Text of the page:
Britain’s Invisible People

Today I went up to Leeds with my daughter.  While we were there we visited the Thursday morning drop-in for destitute asylum seekers run by the charity Positive Action for Refugees (PAFRAS).   Though PAFRAS isn’t a religious organization, its activities are supported by the church, and it holds these weekly sessions in the annexe to St. Aidan’s church in the Harehills district, just a mile or so from the designer shops and cafes that have transformed the coal-caked city I remember from my childhood into a consumer hub.

For two hours, anywhere between one hundred and two hundred people can get free food provided by volunteers, some medical advice, and the chance to hang out with other people in the same situation and get a break from the endless waiting room that so many of them are trapped in.

Some of PAFRAS’s clients are street homeless.  Others have been staying on the floors of friends or volunteers.   Most have had their asylum claims rejected, but either can’t or won’t go back to the countries they came from.

Many of them have been in this situation for years, unable to work or study legally, rent a place to live, marry, start a family.   Some have been separated from their families back home through flight and exile.   Others have relatives in Europe, who they can’t visit, and who can’t come and see them.

They come from all over the world, blown by the world’s political storms to this bleak corner of Leeds.   Today the hall  was packed, just as it was three years ago.  I met Jafar, an Iraqi writer and journalist who had been imprisoned three times under Saddam Hussein, and who fled Baghdad recently to escape the ongoing violence.

Jafar’s daughter is also a writer and a poet, who lives in Egypt.   She wanted to come here too to live with her father, but the UK government wouldn’t allow it, so now she’s applying for a green card in the US instead, and Jafar has no idea when he will see her again.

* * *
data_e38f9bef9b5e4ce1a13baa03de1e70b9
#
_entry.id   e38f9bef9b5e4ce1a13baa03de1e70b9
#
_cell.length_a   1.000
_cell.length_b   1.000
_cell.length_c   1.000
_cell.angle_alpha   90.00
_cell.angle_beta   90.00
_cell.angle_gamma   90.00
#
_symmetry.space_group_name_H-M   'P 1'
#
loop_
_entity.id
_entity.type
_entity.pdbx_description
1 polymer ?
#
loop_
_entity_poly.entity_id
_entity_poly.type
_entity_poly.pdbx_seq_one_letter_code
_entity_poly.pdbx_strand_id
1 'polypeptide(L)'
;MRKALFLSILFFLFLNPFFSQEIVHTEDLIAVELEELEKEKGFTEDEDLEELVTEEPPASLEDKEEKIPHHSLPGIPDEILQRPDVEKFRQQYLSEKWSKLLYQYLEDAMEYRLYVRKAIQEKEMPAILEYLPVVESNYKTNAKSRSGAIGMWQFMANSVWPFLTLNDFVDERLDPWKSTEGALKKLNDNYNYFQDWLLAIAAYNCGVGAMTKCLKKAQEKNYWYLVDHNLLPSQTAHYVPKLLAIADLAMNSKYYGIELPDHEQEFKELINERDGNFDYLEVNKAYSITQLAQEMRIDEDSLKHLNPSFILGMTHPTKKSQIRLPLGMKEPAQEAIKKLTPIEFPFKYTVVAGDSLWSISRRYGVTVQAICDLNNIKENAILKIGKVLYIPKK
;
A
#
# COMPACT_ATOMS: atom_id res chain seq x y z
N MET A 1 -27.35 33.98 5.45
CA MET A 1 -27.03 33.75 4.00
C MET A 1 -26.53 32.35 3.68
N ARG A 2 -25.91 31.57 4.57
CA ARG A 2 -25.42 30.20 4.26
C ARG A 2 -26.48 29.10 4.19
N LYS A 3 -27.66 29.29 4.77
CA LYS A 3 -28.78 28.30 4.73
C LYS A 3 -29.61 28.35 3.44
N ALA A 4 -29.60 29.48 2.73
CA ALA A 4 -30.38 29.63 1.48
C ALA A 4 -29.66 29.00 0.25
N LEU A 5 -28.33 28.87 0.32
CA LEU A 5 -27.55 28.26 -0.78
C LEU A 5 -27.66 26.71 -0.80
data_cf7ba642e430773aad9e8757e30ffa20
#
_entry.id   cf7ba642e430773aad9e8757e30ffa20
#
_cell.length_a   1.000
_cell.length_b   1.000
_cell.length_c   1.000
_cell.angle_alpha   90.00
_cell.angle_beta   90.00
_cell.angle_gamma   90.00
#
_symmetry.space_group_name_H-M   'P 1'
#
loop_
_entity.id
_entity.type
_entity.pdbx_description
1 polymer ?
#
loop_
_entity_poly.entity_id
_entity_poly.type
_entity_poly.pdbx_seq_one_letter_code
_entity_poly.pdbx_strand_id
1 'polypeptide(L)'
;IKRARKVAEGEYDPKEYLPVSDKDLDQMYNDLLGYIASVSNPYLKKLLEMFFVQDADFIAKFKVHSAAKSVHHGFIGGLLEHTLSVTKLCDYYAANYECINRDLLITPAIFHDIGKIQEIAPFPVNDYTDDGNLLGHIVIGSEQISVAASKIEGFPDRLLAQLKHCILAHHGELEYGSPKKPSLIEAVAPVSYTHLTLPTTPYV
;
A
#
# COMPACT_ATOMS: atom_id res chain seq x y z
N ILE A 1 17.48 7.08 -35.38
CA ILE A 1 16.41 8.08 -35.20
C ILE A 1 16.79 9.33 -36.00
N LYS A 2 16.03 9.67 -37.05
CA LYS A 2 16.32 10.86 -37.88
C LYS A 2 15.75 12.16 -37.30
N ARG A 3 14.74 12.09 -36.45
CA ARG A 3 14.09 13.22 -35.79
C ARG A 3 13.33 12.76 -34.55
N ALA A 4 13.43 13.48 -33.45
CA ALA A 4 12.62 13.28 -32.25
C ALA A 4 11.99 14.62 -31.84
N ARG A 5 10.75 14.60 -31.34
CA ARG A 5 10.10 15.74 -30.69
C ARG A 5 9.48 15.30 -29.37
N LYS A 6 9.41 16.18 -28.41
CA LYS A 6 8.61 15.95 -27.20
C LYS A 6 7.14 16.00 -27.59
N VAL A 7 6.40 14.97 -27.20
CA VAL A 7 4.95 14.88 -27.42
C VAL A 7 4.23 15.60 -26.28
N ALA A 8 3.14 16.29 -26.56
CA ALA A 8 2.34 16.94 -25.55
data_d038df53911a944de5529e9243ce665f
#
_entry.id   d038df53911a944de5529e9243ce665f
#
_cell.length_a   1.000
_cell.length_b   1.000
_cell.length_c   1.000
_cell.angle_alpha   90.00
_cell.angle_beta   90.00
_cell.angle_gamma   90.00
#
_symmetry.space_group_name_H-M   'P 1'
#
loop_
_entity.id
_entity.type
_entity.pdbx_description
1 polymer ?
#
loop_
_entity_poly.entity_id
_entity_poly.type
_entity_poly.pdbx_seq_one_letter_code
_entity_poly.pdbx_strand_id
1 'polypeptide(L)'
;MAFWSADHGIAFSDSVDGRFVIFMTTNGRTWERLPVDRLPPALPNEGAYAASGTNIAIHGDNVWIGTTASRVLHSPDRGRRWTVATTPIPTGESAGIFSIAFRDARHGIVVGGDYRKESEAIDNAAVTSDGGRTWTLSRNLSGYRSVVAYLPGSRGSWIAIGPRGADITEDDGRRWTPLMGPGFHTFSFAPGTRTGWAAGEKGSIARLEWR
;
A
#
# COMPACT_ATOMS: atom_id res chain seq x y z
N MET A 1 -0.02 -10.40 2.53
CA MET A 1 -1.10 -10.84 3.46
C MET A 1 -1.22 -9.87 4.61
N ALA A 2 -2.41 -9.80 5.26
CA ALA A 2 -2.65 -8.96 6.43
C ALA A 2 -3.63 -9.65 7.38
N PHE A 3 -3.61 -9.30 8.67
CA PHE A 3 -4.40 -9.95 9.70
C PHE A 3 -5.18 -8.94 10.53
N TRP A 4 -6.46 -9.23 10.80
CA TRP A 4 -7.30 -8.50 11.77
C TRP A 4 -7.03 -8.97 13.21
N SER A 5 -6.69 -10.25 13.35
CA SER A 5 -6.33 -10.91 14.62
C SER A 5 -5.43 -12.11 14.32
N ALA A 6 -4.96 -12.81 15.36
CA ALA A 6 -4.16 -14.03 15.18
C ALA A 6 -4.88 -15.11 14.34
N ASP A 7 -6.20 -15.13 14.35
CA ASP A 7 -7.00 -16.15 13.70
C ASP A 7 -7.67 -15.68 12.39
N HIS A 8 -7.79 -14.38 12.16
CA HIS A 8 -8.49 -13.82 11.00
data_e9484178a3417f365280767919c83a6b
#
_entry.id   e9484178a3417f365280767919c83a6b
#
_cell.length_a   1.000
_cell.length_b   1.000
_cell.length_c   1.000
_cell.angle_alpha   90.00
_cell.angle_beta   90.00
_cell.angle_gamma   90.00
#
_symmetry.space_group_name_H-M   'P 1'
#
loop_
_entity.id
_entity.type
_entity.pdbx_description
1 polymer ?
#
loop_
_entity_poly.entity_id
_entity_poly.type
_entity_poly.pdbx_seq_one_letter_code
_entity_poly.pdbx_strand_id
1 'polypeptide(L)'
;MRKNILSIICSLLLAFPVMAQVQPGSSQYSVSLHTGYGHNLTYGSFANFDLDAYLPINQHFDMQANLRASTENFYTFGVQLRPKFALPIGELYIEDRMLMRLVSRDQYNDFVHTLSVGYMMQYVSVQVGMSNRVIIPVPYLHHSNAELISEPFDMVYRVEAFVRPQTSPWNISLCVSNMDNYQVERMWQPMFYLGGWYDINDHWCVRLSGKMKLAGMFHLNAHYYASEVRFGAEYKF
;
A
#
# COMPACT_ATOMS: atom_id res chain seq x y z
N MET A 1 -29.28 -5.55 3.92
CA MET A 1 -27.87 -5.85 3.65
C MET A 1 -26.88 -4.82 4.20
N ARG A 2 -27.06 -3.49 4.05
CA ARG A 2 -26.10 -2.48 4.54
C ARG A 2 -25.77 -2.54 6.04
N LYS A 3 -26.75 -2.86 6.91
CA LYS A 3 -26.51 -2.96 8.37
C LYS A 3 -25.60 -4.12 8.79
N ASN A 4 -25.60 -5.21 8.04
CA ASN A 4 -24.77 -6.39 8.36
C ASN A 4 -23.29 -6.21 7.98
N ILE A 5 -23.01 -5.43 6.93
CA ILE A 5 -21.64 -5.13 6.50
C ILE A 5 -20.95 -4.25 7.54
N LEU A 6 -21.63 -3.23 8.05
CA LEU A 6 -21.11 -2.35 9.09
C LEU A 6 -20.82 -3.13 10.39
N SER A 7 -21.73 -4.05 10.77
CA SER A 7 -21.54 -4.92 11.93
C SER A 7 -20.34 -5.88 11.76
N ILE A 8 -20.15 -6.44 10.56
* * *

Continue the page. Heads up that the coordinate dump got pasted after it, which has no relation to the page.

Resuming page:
PAFRAS’s clients include many Iranians, who can’t return to their country even if they want to, because the Iranian embassy in the UK is currently closed and Iran and the UK have no returns agreement.   I was happy to hear that two guys I interviewed back in 2009 got positive decisions at last.   One of them was an Iranian named Reza, who had been destitute for ten years when I met him, even though he had two kids in the UK, and now has residency.

The other was Germaine, a refugee from the Democratic Republic of Congo, who had also spent ten years in legal limbo in Leeds after some of the most traumatic experiences that anyone could imagine, and who has finally been allowed to go to Australia, where his wife and children were also living as refugees.

These happy endings are a personal triumph for them and a tribute to their tenacity, though why anyone should have to go through what they did, God only knows.  There is no sure pathway to such ‘victories’, in the lottery-gauntlet that successive UK governments have established to keep out an imaginary army of ‘bogus’ asylum seekers who seek to ‘abuse’ our generosity.

No one knows how many people are in a similar situation.  Last September the ‘services’ company Capita won a contract to seek out 174,000 migrants who have been denied permission to remain in the UK but have disappeared from UKBA’s records.    Some of them may have left the country.  Others will be destitute, and dependent for their survival on their friends or on charities like PAFRAS.

It says a great deal about the kind of government we have,  that a company like Capita can make money hunting down and bullying migrants to get out of the country,  while charities and NGOs like PAFRAS that deal with destitution are struggling to find funds to keep their services going.

Such are the realities of Britain’s ‘soft touch’, as our cuddly Prime Minister put it the other day.    Much of the UK public is completely unaware of the dire circumstances in which destitute asylum seekers find themselves, nor are they likely  to be enlightened by reading newspapers that talk only of ‘benefit tourists’ and asylum seekers living in luxury homes in Hampstead, or listening to cynical politicians with silk ties and smooth tongues who boast of their efforts to kick out ‘illegal immigrants’ in order to rake in a few more votes.

This is the kind of society we have allowed ourselves to become.    The unacknowledged work of PAFRAS and other organizations who perform similar services across the country is a reminder of the kind of society we could be.

 

 

 

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